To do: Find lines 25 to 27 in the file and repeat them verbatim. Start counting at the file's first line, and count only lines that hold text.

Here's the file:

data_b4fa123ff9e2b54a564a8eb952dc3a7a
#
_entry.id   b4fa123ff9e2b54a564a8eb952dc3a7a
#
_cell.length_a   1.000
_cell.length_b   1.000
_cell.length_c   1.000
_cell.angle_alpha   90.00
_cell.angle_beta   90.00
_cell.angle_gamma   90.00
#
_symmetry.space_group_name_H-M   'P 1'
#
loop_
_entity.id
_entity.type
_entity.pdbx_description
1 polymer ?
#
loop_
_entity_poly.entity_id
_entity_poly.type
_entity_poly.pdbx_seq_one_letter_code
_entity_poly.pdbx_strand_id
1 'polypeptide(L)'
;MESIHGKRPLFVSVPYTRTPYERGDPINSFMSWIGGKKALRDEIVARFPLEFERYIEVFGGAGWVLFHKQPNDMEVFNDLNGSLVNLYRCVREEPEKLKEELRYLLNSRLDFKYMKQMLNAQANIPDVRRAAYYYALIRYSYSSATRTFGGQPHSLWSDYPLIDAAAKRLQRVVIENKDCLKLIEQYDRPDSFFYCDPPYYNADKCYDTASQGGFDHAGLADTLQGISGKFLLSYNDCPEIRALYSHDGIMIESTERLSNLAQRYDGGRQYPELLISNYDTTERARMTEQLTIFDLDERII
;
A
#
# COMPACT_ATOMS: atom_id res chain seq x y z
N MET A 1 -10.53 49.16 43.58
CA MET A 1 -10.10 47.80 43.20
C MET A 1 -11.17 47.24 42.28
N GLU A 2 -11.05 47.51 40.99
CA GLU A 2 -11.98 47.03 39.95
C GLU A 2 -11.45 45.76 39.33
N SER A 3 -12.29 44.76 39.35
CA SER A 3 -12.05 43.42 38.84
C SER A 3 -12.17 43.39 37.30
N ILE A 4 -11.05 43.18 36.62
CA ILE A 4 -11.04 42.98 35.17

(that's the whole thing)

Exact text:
1 'polypeptide(L)'
;MESIHGKRPLFVSVPYTRTPYERGDPINSFMSWIGGKKALRDEIVARFPLEFERYIEVFGGAGWVLFHKQPNDMEVFNDLNGSLVNLYRCVREEPEKLKEELRYLLNSRLDFKYMKQMLNAQANIPDVRRAAYYYALIRYSYSSATRTFGGQPHSLWSDYPLIDAAAKRLQRVVIENKDCLKLIEQYDRPDSFFYCDPPYYNADKCYDTASQGGFDHAGLADTLQGISGKFLLSYNDCPEIRALYSHDGIMIESTERLSNLAQRYDGGRQYPELLISNYDTTERARMTEQLTIFDLDERII
;